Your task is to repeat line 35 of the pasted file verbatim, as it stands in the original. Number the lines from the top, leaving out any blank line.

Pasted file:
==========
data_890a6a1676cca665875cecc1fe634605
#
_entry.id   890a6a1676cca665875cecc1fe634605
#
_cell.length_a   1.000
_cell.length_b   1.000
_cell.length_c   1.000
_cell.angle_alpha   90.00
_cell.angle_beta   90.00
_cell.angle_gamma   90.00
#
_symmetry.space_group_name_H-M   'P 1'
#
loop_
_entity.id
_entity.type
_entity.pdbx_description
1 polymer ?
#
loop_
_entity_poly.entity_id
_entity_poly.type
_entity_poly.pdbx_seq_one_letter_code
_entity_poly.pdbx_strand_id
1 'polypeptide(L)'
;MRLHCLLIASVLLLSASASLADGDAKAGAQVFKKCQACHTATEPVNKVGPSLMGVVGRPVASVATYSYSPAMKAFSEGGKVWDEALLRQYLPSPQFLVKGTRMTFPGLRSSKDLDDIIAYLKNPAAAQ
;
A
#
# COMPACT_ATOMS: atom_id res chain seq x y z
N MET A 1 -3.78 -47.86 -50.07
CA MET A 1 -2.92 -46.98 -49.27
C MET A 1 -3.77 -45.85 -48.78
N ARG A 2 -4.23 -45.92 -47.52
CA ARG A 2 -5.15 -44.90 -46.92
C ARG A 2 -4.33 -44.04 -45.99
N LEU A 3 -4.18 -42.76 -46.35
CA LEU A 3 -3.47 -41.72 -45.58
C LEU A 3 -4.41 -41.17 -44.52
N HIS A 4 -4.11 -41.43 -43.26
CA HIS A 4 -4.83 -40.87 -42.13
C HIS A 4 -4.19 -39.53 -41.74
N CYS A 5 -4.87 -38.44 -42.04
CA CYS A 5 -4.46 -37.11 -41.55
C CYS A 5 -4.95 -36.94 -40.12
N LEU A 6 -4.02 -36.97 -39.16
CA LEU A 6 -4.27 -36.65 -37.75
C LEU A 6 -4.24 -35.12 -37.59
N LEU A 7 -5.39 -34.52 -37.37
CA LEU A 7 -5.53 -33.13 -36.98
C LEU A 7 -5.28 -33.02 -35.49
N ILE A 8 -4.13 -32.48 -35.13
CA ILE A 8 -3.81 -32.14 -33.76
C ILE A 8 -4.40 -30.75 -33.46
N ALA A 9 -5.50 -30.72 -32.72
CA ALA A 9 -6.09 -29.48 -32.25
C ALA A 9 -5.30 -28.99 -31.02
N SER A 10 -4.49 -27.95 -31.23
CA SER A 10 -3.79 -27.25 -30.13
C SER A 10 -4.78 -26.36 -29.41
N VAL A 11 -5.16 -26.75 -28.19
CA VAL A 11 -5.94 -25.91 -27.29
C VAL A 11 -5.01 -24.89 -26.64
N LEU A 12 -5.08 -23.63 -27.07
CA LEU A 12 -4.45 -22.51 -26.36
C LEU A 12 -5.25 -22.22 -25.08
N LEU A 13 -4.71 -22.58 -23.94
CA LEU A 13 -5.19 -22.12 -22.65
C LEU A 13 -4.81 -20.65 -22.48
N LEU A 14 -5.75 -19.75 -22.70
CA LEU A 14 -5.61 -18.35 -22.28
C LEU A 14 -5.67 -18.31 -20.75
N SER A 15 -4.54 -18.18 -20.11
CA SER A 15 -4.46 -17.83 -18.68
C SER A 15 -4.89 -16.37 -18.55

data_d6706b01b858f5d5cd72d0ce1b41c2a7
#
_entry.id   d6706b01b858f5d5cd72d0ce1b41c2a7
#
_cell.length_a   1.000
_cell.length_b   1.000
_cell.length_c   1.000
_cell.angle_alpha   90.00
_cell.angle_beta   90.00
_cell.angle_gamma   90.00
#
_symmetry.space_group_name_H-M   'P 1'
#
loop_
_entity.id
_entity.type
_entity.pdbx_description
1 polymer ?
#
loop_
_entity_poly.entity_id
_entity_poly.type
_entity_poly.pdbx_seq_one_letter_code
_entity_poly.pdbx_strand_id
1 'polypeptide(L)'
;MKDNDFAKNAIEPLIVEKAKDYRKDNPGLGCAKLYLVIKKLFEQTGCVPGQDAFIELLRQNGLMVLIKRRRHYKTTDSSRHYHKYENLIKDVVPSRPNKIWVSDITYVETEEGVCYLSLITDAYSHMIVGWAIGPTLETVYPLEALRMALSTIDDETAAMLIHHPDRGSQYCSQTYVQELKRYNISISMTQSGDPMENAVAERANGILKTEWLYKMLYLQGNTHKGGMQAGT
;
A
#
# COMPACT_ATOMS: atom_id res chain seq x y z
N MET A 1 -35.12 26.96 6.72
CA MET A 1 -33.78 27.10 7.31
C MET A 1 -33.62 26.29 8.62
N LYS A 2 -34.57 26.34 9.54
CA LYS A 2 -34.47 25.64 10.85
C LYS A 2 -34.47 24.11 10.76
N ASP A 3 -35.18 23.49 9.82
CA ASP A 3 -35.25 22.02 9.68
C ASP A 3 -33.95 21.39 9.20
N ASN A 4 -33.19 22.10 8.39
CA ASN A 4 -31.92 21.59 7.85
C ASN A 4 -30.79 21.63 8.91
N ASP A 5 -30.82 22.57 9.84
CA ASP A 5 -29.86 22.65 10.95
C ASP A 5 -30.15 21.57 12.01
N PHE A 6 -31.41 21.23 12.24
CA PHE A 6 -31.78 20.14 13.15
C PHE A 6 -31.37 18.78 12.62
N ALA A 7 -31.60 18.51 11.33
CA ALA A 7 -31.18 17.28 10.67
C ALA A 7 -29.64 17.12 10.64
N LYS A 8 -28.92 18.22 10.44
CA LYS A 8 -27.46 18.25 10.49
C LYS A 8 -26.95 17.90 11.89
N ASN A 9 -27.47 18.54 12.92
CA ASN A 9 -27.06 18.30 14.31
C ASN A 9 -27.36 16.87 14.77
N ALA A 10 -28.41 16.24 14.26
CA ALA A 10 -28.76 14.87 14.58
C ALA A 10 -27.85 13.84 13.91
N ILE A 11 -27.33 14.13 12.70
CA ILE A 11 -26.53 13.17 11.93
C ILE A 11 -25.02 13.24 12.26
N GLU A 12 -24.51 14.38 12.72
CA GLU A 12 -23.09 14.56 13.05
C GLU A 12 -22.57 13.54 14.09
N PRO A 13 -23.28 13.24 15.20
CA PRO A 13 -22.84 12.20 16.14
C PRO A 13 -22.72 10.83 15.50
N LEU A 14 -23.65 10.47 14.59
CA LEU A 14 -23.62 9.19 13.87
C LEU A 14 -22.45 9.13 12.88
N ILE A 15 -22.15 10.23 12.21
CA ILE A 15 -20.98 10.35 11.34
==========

CA ARG A 2 -5.15 -44.90 -46.92